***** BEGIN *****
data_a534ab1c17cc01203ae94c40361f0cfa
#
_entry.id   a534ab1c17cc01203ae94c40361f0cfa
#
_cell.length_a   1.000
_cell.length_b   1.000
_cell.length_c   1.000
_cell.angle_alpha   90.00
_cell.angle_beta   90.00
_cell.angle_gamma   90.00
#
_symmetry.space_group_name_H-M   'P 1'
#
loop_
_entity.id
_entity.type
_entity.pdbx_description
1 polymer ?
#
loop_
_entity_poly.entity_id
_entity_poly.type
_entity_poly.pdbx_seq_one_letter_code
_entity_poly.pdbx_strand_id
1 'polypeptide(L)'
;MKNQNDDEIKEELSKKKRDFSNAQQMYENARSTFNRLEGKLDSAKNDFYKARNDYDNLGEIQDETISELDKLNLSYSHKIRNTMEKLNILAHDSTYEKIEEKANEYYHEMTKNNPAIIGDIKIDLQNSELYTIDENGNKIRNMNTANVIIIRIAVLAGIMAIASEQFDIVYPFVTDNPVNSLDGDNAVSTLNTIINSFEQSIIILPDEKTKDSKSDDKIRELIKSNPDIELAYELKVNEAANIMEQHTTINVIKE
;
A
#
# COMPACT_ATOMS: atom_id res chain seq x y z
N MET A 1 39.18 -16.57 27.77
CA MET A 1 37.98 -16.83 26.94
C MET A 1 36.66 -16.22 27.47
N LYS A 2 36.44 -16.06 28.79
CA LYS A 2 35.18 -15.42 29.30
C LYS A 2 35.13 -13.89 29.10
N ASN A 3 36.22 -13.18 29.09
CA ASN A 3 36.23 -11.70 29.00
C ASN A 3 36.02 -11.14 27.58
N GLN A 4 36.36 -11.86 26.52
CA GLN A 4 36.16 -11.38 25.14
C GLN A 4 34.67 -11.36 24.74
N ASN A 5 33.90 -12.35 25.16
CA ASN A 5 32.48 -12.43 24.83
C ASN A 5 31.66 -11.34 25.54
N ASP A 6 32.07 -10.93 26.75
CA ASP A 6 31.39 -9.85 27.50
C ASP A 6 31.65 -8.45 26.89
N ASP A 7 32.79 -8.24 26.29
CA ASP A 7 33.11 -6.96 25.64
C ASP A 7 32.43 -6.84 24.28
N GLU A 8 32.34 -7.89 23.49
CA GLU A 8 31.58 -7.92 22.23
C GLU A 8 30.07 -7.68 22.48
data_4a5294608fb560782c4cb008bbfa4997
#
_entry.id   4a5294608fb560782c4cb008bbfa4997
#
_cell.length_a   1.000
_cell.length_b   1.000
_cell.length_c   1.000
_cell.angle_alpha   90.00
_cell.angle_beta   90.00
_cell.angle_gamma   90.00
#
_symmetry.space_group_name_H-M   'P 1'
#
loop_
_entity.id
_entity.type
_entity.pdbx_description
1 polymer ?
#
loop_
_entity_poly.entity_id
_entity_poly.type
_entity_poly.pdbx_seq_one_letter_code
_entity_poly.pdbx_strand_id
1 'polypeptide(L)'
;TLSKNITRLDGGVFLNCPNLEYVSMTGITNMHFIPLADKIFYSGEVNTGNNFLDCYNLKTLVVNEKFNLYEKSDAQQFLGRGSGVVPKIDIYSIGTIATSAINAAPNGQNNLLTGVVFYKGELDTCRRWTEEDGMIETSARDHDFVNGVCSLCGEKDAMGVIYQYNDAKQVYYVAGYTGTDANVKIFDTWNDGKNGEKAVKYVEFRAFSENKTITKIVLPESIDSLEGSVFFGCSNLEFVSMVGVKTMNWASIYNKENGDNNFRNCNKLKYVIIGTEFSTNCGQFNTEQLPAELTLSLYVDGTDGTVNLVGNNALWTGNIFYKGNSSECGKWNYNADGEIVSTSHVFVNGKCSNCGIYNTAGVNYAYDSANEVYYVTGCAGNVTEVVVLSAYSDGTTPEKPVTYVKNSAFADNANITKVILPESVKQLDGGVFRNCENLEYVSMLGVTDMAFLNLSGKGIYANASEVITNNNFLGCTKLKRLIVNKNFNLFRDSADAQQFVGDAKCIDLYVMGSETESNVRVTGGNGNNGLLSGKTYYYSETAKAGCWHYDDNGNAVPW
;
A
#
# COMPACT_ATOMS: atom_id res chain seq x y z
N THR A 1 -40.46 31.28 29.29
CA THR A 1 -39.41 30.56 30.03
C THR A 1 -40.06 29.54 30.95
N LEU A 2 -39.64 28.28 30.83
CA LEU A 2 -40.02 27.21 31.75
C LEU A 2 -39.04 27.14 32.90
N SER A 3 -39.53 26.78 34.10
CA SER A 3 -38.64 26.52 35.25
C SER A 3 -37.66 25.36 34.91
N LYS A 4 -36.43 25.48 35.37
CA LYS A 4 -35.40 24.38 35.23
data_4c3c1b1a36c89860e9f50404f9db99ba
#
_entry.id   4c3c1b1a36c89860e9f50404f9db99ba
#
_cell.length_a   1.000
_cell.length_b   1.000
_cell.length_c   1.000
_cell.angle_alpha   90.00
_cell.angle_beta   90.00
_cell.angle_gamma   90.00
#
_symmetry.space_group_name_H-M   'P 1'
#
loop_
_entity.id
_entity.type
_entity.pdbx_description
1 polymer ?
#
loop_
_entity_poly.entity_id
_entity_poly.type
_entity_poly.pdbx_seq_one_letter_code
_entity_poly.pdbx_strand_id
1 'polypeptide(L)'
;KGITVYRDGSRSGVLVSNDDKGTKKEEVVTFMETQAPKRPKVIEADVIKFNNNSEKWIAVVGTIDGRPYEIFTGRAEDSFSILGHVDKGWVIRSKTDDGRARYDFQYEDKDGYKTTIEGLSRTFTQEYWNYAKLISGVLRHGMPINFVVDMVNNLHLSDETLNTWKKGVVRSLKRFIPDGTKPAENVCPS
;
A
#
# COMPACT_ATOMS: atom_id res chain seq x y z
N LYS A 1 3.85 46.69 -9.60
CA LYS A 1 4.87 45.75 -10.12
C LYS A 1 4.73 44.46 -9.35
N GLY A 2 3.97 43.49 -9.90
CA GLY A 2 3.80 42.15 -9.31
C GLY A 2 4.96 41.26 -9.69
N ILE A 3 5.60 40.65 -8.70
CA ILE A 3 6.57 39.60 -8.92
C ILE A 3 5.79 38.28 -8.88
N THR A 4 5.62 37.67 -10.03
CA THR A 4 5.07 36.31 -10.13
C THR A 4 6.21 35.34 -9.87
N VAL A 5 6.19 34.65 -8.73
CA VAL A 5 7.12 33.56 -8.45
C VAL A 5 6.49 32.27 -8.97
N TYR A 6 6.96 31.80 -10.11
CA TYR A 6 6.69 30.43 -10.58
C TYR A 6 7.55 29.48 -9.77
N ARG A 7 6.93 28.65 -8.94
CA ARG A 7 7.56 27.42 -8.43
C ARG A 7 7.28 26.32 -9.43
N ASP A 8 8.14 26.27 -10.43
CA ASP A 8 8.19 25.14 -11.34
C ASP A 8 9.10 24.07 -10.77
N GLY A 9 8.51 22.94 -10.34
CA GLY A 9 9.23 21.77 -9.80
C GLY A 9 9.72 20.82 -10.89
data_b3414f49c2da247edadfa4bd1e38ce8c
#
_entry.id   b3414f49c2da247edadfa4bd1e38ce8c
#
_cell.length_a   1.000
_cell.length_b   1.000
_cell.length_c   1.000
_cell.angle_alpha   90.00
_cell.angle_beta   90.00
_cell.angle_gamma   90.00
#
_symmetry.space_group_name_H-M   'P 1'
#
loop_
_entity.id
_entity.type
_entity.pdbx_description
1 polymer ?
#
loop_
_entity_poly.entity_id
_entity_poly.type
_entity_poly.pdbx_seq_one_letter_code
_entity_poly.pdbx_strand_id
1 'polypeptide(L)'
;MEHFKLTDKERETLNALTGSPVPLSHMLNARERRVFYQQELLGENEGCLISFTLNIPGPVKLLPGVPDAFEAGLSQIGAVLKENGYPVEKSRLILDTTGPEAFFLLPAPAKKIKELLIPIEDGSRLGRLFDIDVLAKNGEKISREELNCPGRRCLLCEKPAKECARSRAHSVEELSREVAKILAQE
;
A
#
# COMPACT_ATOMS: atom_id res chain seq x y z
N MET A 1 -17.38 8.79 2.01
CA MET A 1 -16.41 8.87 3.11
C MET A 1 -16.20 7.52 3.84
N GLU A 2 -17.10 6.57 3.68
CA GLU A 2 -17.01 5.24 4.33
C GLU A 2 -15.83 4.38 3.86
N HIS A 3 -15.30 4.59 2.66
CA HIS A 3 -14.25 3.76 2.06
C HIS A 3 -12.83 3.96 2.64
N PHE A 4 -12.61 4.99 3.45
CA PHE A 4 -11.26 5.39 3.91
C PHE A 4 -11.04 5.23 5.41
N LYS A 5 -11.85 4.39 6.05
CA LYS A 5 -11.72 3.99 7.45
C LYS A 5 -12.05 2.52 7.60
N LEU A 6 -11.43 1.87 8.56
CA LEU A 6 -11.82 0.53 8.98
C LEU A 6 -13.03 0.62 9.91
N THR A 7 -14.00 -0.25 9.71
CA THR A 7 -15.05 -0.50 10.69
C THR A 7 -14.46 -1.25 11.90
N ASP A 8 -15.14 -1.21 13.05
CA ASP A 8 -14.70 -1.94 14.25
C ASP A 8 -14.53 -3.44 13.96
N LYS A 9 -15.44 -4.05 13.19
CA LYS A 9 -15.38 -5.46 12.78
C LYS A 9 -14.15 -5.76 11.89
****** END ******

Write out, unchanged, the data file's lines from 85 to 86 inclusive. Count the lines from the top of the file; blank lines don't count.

N THR A 1 -40.46 31.28 29.29
CA THR A 1 -39.41 30.56 30.03